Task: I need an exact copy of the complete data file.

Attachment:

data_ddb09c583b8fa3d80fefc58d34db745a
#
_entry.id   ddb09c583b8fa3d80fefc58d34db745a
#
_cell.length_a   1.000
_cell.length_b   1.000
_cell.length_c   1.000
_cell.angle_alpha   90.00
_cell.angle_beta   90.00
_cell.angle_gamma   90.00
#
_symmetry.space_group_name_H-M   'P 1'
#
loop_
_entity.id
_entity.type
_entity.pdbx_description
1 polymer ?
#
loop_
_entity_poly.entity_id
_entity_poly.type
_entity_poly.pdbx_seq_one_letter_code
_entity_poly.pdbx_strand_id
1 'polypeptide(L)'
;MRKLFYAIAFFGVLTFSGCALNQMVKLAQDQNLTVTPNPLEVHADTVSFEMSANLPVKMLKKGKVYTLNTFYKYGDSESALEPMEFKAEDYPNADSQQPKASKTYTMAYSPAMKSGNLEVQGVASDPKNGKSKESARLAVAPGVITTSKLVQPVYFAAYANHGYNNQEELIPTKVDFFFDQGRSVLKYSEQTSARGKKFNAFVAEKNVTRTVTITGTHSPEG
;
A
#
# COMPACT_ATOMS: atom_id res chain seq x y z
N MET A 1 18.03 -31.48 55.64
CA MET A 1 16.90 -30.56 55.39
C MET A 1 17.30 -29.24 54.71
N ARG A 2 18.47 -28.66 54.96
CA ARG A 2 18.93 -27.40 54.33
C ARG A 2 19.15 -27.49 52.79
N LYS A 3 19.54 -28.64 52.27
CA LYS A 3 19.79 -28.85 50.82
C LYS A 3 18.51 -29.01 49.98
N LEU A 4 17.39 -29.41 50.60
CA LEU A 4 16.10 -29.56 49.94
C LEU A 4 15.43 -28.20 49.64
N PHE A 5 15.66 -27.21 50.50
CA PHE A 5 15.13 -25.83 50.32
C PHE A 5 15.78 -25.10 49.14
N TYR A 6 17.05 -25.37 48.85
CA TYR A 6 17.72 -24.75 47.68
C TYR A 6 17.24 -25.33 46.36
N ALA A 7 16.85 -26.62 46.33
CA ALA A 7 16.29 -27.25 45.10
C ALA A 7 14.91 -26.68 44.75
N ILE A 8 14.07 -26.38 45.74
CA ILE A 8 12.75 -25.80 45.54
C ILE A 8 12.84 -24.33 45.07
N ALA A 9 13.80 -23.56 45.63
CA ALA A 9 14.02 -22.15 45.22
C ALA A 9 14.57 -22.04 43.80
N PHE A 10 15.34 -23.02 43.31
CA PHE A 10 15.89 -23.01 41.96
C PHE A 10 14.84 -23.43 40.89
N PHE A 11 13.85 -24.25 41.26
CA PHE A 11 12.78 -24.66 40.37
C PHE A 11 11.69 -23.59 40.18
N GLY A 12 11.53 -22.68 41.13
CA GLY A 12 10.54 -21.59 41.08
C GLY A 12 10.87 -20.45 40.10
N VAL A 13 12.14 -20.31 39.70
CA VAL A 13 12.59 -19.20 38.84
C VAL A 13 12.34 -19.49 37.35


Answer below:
data_ddb09c583b8fa3d80fefc58d34db745a
#
_entry.id   ddb09c583b8fa3d80fefc58d34db745a
#
_cell.length_a   1.000
_cell.length_b   1.000
_cell.length_c   1.000
_cell.angle_alpha   90.00
_cell.angle_beta   90.00
_cell.angle_gamma   90.00
#
_symmetry.space_group_name_H-M   'P 1'
#
loop_
_entity.id
_entity.type
_entity.pdbx_description
1 polymer ?
#
loop_
_entity_poly.entity_id
_entity_poly.type
_entity_poly.pdbx_seq_one_letter_code
_entity_poly.pdbx_strand_id
1 'polypeptide(L)'
;MRKLFYAIAFFGVLTFSGCALNQMVKLAQDQNLTVTPNPLEVHADTVSFEMSANLPVKMLKKGKVYTLNTFYKYGDSESALEPMEFKAEDYPNADSQQPKASKTYTMAYSPAMKSGNLEVQGVASDPKNGKSKESARLAVAPGVITTSKLVQPVYFAAYANHGYNNQEELIPTKVDFFFDQGRSVLKYSEQTSARGKKFNAFVAEKNVTRTVTITGTHSPEG
;
A
#
# COMPACT_ATOMS: atom_id res chain seq x y z
N MET A 1 18.03 -31.48 55.64
CA MET A 1 16.90 -30.56 55.39
C MET A 1 17.30 -29.24 54.71
N ARG A 2 18.47 -28.66 54.96
CA ARG A 2 18.93 -27.40 54.33
C ARG A 2 19.15 -27.49 52.79
N LYS A 3 19.54 -28.64 52.27
CA LYS A 3 19.79 -28.85 50.82
C LYS A 3 18.51 -29.01 49.98
N LEU A 4 17.39 -29.41 50.60
CA LEU A 4 16.10 -29.56 49.94
C LEU A 4 15.43 -28.20 49.64
N PHE A 5 15.66 -27.21 50.50
CA PHE A 5 15.13 -25.83 50.32
C PHE A 5 15.78 -25.10 49.14
N TYR A 6 17.05 -25.37 48.85
CA TYR A 6 17.72 -24.75 47.68
C TYR A 6 17.24 -25.33 46.36
N ALA A 7 16.85 -26.62 46.33
CA ALA A 7 16.29 -27.25 45.10
C ALA A 7 14.91 -26.68 44.75
N ILE A 8 14.07 -26.38 45.74
CA ILE A 8 12.75 -25.80 45.54
C ILE A 8 12.84 -24.33 45.07
N ALA A 9 13.80 -23.56 45.63
CA ALA A 9 14.02 -22.15 45.22
C ALA A 9 14.57 -22.04 43.80
N PHE A 10 15.34 -23.02 43.31
CA PHE A 10 15.89 -23.01 41.96
C PHE A 10 14.84 -23.43 40.89
N PHE A 11 13.85 -24.25 41.26
CA PHE A 11 12.78 -24.66 40.37
C PHE A 11 11.69 -23.59 40.18
N GLY A 12 11.53 -22.68 41.13
CA GLY A 12 10.54 -21.59 41.08
C GLY A 12 10.87 -20.45 40.10
N VAL A 13 12.14 -20.31 39.70
CA VAL A 13 12.59 -19.20 38.84
C VAL A 13 12.34 -19.49 37.35